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2020,  2 (5):   381 - 393   Published Date:2020-10-20

DOI: 10.1016/j.vrih.2020.07.009
1 Introduction2 VR/AR in Singapore3 VR medical simulation4 AR for surgery5 VR/AR in manufacturing6 Discussion7 Conclusion

Abstract

With the mindset of constant improvement in efficiency and safety in the workspace and training in Singapore, there is a need to explore varying technologies and their capabilities to fulfil this need. The ability of Virtual Reality (VR) and Augmented Reality (AR) to create an immersive experience of tying the virtual and physical environments coupled with information filtering capabilities brings a possibility of introducing this technology into the training process and workspace. This paper surveys current research trends, findings and limitation of VR and AR in its effect on human performance, specifically in Singapore, and our experience in the National University of Singapore (NUS).

Content

1 Introduction
Virtual reality (VR) and Augmented reality (AR) have become popular technologies in the recent era. These technologies enable humans to connect to the digital world. The ability to connect the digital world with the physical world allows one to introduce or alter information, thus widens the possibilities for creation and interaction. Artists can integrate their digital work with the physical space, gamers are able to bring the gaming world out of their computer screens into the physical environment and additional information can be provided in physical workplaces at ease. Singapore is actively participating in this global innovation and research process to discover the use of the technologies.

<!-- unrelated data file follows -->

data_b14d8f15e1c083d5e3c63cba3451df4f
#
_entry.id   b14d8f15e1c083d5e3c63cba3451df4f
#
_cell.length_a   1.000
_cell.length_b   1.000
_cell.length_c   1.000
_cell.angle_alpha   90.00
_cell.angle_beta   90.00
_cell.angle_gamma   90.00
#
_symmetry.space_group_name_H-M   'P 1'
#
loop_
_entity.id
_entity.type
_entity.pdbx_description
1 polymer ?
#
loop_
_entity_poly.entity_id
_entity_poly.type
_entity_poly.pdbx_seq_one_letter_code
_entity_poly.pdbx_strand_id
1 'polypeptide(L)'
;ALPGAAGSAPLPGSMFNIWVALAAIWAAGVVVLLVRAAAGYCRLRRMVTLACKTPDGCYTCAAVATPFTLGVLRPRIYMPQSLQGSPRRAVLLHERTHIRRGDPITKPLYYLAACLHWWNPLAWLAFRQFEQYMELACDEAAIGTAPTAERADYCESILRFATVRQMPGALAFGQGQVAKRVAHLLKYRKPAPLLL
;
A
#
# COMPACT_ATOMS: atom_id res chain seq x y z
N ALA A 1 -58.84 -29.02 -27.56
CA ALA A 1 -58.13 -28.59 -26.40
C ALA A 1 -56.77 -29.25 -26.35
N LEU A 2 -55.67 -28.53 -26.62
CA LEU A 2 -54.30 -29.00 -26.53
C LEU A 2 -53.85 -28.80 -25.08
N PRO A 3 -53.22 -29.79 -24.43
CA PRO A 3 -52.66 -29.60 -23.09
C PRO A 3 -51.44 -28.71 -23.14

VR was first invented by Morton Heilig, a cinematographer in 1950 to bring the movie experience to the audience. To date, there are numerous definitions of VR[1,2], yet all of them point towards a common definition of an electronically simulated environment with the aid of instruments to allow interactions in this environment. There are three main types of display devices for VR: spatial projection, head-mounted device (HMD) and hand-held devices. The most common VR display is HMD due to its ability keeping users immersed in the environment. This immersion is the measure of users’ level of “real-ness” in the electronically simulated environment.
As a variation of VR, AR however, allows users to see the real world and have virtual objects super-imposed with the real world. In contrast, VR does not allow users to see the real world and has the virtual environment projected to them instead. This means that AR supplements the real environment instead of completely replacing it. Hence, AR can be defined as a middle ground between the completely virtual environment to the completely real environment[3,4]. The augmented objects should appear to coexist in the real environment and users should be able to interact with these objects with calibrated and programmed instruments, similar to the virtual objects within the VR environment. These calibrated and programmed instruments are otherwise known to fall under the category of human-computer interaction (HCI) consisting of the different means humans can manipulate the virtual/augmented objects ranging from a modern keyboard with manual buttons to graphical interface and speech recognition, etc.